New Book Alert! Adam Balfour on Compliance for Humans

Adam Balfour is a rising star in the compliance and ethics profession. His new book, Ethics & Compliance for Humans was just published, and it is a great read. I recently saw Adam at the SCCE conference in Chicago and it was so great to catch up. Here’s the latest on his book with some great advice for making your compliance program the best it can be.

Kristy: Congratulations on the book! First of all, I love that you’re wearing your trademark red Converse sneakers on the cover and here at the SCCE event. Classic. They set the tone for the whole book. You’re not a nameless compliance officer in a suit – you’re a guy wearing comfortable and cool sneakers who can be a friend to the business.

Tell us, what’s the premise of the book and how can it help readers?

Adam: One of the key things I have learned over the years is that an ethics and compliance program is not about complying with the law – it is about getting your organization’s employees (and the other human beings who act on behalf of the organization) to comply with the law.  People need to be at the heart of our ethics and compliance programs because they are the ones whose thinking and behavior is what will determine whether or not an organization acts ethically and compliantly.

A key premise of the book is that we have to see ethics and compliance through a people-focused lens (rather than the other way round) if we want our ethics and compliance programs to be effective and work in practice. 

Kristy: Tell us a bit about your career path. How did you end up here?

Adam: I grew up in the United Kingdom and graduated from law school in Dundee, Scotland.  I originally came to the United States for one year for my graduate degree and one year turned in to another and another (that was nearly twenty years ago). 

Since then, I have been fortunate to work for law firms and have had a variety of in-house roles at Bridgestone in Nashville, Tennessee.  I never imagined working in ethics and compliance, but now cannot imagine working in another area (at least not for the next few years).   

Kristy: How is this book different from other Ethics and Compliance books available? 

Adam: I am so pleased to see that the number of Ethics and Compliance books continue to grow and I have learned so much from the different books in our professional area (including, of course, How to Be a Wildly Effective Compliance Officer).  I hope my book compliments the other books in this area by helping to highlight the humans that our programs are meant to engage and help. 

Kristy: Awww, thanks for the shout out.

The book is includes a lot of specific, actionable advice, but it isn’t an omnibus manual for how to create a compliance program. How did you choose which topics to cover?

Adam: It really helped once I had a clear vision of what the purpose of the book was.  I completely deleted a much earlier version of the book because the vision and purpose were not showing up in what I was writing, and I felt it was best to start over rather than try to work with a draft that I felt was not reflecting the intended vision. 

It took a long time for the vision and purpose to settle and become clear in my head, but once I had that clarity, I felt that the writing process and choosing of topics was much easier.  It also really helped to have a wonderful publishing team (Sarah Hadden and the CCI Press team) who completely embraced the premise of the book and helped guide the process to focus on the most relevant topics.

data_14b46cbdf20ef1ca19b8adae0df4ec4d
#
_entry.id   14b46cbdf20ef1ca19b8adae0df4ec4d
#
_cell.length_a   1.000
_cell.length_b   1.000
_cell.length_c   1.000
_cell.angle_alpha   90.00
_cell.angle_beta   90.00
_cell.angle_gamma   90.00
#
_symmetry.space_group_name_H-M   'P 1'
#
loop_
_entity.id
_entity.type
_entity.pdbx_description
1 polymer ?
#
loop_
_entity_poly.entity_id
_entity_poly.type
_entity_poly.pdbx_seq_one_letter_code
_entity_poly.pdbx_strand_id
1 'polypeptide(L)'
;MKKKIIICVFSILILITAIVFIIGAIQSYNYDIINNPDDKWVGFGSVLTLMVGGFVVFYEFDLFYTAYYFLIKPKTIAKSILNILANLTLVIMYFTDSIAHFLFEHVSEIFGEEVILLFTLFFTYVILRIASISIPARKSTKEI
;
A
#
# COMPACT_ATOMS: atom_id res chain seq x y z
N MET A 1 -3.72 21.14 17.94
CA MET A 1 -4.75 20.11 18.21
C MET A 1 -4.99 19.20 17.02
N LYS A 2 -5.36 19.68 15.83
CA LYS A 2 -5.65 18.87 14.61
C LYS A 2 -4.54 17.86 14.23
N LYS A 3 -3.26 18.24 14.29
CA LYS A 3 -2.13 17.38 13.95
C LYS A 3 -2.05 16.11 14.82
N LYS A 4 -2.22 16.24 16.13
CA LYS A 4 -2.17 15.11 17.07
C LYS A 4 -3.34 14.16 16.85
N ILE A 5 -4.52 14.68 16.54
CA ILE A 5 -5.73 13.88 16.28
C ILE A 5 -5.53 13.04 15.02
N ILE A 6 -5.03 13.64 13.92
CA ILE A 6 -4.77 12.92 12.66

Kristy: What’s a tip from the book you’d like to share? 

Adam: I see leaders, managers and supervisors as being key to bringing a program to life and helping to make it relevant and resonate for employees in different parts of an organization.  I have a whole chapter (chapter 11) that is written for leaders and managers outside of ethics and compliance to help demystify what it is that they can do (without requiring an unreasonable demand of their time) and to convey the impact that they can have.

Without the genuine and vocal commitment and engagement of leaders and managers, a program will always struggle. 

Kristy: A number of your LinkedIn posts announcing the launch of your book refer to this as your “first” book.  Are you planning to write more books? 

Adam: I genuinely enjoy writing and felt so engaged writing a book, so it is definitely something I would like to do again in the future. Two of my (four) kids and I wrote a short children’s book called “The Coffee Monster” that I would love to publish, but I would also like to explore a book that tells the human stories of whistleblowers or a book that uses some futurist thinking and concepts to help steer the future of ethics and compliance. 

Writing a book is a big commitment, so I probably won’t even begin to think about another book for a while – although it is something that I hope to pursue again in the not too distant future.   

Kristy: Love that. And yes, writing a book is an enormous commitment! There’s a reason I took the past two years off from that!

Everyone is dying to know – where can the book be purchased? 

Adam: Both the red Converse and the book (in both paperback and Kindle formats) are available for sale on Amazon.  The book (but not the Converse) are also available on some other online bookstores too. 

Kristy: Thank you so much Adam, and congratulations again!

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Kristy Grant-Hart

Kristy Grant-Hart

Kristy Grant-Hart is the founder and CEO of Spark Compliance.
She's a renowned expert at transforming compliance departments into in-demand business assets.